Once we finished our measles vaccination campaign in Faradje, we were asked to fly west to Dungu to do the same. If you draw a line from Faradje to Dungu on the map (and there is indeed a road joining the two, though our security rules prevent us from driving along it), what you see above that line is Garamba National Park, once home to an incredible number and variety of wild animals. Unfortunately, it has for several years now been frequented by Joseph Kony’s famed Lord’s Resistance Army (LRA) which, some may recall, was active in Northern Uganda for many years, but eventually began to frequent areas of South Sudan, then DR Congo and Central African Republic once a number of militaries started putting more energy into pursuing them. The LRA not only terrorised and thereby displaced local populations all across the area, but they also seem to be part of the reason for a decrease in the number of wild animals in the park. Nevertheless, during the half hour flight from Faradje to Dungu in a Cessna 208 Caravan I, during which I was lucky enough to get the co-pilot seat again, we managed to see quite a few animals. Our pilot, John, could see the animals from far away, and banked the plane hard several times to get us closer for a better look.
I only had a wide-angle lens with me, so I took very few photos and focused on watching the animals with my own eyes, but I’ll post a couple pics anyways. In this photo, there are at least seven elephants, two of which have white birds on their backs. Can you see them all?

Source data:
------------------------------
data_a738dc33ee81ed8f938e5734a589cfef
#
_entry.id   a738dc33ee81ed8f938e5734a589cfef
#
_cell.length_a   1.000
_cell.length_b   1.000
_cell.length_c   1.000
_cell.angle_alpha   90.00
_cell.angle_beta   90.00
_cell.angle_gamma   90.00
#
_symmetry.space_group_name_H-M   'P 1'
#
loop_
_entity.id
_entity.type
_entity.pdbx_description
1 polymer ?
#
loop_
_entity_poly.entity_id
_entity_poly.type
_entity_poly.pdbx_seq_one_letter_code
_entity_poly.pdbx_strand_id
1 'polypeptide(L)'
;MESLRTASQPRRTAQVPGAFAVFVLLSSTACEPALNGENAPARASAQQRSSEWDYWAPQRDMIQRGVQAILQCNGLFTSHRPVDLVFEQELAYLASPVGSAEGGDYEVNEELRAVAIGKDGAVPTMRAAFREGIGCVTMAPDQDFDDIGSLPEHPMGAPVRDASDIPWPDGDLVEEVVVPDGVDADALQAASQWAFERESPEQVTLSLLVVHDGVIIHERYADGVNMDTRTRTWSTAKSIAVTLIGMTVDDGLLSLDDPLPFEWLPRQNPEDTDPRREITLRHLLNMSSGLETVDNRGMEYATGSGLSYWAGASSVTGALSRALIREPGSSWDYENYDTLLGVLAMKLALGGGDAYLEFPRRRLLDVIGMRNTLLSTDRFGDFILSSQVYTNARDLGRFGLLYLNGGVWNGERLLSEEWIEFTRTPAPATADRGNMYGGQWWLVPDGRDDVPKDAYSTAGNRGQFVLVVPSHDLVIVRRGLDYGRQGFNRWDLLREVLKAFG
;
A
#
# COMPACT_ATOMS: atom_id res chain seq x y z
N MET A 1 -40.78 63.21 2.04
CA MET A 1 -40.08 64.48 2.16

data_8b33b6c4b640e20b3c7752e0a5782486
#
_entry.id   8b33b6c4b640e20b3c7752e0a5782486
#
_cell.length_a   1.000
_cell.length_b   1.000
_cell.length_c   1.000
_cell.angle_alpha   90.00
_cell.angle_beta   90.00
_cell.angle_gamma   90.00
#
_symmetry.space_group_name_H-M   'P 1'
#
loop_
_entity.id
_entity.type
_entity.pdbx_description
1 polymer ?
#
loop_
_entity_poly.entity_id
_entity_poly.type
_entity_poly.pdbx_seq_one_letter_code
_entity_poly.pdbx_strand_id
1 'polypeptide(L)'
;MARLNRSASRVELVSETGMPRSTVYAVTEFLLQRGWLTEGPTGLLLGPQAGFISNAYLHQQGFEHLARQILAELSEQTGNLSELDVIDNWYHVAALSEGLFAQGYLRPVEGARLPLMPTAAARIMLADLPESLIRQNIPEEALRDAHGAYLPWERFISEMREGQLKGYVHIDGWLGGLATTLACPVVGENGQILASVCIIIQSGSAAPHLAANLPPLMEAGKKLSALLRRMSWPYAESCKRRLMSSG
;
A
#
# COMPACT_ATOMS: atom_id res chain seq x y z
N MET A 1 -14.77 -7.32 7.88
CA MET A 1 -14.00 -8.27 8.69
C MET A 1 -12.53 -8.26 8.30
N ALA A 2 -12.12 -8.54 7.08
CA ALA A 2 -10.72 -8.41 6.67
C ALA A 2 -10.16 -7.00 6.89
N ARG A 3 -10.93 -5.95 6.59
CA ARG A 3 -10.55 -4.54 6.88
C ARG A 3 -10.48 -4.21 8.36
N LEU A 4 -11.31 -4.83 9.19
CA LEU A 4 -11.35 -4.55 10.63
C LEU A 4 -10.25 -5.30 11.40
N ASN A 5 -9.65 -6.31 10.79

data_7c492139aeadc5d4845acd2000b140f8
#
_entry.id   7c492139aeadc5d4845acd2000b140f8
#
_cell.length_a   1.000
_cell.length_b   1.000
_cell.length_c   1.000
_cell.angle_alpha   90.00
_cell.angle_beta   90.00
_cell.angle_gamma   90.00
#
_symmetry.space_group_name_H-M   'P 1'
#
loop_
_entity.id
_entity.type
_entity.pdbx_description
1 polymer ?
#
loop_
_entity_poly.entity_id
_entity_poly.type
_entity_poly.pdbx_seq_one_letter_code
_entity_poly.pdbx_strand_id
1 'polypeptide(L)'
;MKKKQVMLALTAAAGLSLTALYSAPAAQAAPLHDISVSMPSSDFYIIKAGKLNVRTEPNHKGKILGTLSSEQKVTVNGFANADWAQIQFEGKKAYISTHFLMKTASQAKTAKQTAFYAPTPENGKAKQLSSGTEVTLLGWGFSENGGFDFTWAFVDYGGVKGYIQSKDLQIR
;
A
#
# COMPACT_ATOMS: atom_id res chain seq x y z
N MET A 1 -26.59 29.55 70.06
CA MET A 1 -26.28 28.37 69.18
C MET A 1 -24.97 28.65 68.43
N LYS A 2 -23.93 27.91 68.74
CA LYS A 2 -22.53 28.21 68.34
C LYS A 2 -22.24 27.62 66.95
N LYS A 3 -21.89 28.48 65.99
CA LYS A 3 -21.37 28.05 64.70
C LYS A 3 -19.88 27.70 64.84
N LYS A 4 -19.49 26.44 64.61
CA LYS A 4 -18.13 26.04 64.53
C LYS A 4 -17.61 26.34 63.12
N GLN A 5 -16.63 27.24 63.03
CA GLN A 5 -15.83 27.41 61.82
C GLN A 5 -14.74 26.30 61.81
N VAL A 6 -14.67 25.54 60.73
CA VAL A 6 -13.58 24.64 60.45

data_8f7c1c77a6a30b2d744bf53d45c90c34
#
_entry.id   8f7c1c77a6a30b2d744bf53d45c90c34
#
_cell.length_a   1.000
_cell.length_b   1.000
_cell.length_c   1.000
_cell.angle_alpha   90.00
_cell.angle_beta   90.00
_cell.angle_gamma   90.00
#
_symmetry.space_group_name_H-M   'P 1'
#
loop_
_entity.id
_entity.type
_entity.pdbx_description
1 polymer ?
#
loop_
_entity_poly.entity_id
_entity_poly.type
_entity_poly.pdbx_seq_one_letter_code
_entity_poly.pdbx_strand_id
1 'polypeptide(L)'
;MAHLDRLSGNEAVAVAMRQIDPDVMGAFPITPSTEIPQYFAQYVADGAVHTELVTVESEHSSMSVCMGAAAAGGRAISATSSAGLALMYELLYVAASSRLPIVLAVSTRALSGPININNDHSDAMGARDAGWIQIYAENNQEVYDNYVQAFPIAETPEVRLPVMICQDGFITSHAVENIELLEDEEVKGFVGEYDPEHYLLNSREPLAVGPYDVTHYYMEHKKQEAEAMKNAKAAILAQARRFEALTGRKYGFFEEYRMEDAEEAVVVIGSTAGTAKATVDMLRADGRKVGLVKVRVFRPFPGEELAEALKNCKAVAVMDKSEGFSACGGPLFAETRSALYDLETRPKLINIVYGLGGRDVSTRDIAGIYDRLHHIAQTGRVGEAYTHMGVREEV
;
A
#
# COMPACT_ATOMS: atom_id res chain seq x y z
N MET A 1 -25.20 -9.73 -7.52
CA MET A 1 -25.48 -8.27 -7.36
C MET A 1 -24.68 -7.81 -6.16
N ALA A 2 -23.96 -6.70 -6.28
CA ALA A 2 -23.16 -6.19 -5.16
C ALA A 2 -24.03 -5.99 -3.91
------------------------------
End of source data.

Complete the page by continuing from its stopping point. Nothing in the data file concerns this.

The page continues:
If not, here are zoomed views of two different parts of the photo:
In total, I saw about twenty elephants during the flight. We also saw well over 200 hippos by my estimate, as we flew over at least ten groups of hippos lounging along the banks of the Dungu River, which runs through Garamba National Park, and each group had at least twenty individuals. For instance, I count at least 38 hippopotamuses in this photo:
I didn’t get to fly the plane, but being in the co-pilot seat has its advantages regardless, mostly the chance to wear a headset and spend the entire flight chatting with the pilot and listening in on radio conversations between pilots and airport control towers.
As we flew over the town of Dungu to prepare for our final approach to Dungu Wando Airstrip, we got a clear view of the famed Dungu Castle. The story told about the castle’s construction is that the Belgian administrator at the time chose to build a single bridge across the river instead of two, using the bricks instead to build this medieval-style castle: